In order to display web pages to our site visitors, we are going to employ Nginx, a high-performance web server. We’ll use the apt package manager to install this package.

Since this is our first time using apt for this session, start off by updating your server’s package index. Following that, you can use apt install to get Nginx installed:

$ sudo apt update
$ sudo apt install nginx

When prompted, enter Y to confirm that you want to install Nginx. Once the installation is finished, the Nginx web server will be active and running on your Ubuntu 20.04 server.

To verify that nginx was successfully installed and is running as a service in Ubuntu, run:

$ sudo systemctl status nginx

If it is green and running, then you did everything correctly - you have just launched your first Web Server in the Clouds!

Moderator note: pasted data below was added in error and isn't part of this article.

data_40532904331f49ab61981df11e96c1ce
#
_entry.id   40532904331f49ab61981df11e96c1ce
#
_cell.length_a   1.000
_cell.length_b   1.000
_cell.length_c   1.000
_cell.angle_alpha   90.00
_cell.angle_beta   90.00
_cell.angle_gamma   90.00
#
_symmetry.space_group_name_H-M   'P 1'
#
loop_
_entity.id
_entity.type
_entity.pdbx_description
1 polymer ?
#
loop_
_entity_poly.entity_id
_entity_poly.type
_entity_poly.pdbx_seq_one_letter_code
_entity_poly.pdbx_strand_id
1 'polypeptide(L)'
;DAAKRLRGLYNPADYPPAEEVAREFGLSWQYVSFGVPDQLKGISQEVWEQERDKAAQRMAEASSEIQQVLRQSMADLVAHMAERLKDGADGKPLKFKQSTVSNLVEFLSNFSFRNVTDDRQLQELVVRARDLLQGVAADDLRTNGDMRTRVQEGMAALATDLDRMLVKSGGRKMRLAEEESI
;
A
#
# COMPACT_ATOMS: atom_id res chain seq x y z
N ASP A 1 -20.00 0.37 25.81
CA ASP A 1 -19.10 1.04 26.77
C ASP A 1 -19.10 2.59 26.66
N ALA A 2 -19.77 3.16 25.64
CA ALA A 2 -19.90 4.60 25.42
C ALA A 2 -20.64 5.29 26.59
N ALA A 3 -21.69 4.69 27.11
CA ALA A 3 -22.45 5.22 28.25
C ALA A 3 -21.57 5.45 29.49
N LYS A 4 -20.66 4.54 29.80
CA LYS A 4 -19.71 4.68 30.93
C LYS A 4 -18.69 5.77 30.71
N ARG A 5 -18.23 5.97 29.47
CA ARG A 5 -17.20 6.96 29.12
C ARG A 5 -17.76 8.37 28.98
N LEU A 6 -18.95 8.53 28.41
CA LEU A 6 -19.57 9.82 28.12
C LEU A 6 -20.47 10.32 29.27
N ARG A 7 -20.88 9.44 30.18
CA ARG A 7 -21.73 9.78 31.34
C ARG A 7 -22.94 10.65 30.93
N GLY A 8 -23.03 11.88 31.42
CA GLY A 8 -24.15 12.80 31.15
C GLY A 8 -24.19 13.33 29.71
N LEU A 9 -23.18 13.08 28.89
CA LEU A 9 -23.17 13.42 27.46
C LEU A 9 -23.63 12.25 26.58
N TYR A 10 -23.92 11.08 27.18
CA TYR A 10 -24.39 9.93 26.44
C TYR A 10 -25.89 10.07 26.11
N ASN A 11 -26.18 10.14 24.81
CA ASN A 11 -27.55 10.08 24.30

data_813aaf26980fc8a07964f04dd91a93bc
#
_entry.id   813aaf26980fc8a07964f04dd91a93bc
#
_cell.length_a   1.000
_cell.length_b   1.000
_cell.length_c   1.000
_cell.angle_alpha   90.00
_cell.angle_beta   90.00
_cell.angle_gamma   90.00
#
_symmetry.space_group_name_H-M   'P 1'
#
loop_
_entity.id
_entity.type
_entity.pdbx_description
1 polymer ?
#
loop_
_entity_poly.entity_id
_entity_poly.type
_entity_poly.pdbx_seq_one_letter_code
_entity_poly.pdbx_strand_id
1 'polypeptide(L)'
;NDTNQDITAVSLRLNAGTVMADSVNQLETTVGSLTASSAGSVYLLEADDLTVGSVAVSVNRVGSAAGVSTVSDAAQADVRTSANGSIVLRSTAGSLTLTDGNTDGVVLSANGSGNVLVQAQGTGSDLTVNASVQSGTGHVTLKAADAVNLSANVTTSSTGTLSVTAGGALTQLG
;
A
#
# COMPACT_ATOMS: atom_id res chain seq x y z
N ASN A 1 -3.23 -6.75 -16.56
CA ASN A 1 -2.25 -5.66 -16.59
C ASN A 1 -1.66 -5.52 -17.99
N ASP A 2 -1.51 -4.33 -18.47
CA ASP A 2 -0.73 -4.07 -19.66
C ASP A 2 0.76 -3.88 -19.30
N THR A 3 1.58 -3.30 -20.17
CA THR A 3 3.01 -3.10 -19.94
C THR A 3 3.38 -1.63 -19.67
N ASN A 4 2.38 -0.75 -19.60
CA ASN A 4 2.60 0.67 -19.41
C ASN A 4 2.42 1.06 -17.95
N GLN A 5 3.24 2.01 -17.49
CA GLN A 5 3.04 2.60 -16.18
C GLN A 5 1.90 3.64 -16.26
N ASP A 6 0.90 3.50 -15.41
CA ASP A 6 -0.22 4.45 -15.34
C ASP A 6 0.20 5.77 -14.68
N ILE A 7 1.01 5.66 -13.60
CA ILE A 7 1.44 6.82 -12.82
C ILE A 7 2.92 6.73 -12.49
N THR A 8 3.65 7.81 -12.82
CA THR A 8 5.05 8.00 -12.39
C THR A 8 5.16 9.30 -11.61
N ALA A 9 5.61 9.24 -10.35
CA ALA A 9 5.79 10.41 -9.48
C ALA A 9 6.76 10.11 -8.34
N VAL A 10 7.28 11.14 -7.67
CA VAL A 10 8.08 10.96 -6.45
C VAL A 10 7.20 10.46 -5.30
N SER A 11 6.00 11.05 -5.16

Before we can receive any traffic by our Web Server, we need to open TCP port 80 which is default port that web brousers use to access web pages in the Internet.

As we know, we have TCP port 22 open by default on our EC2 machine to access it via SSH, so we need to add a rule to EC2 configuration to open inbound connection through port 80:


Our server is running and we can access it locally and from the Internet (Source means ‘from any IP address’).

First, let us try to check how we can access it locally in our Ubuntu shell, run:

$ curl http://localhost:80
$ curl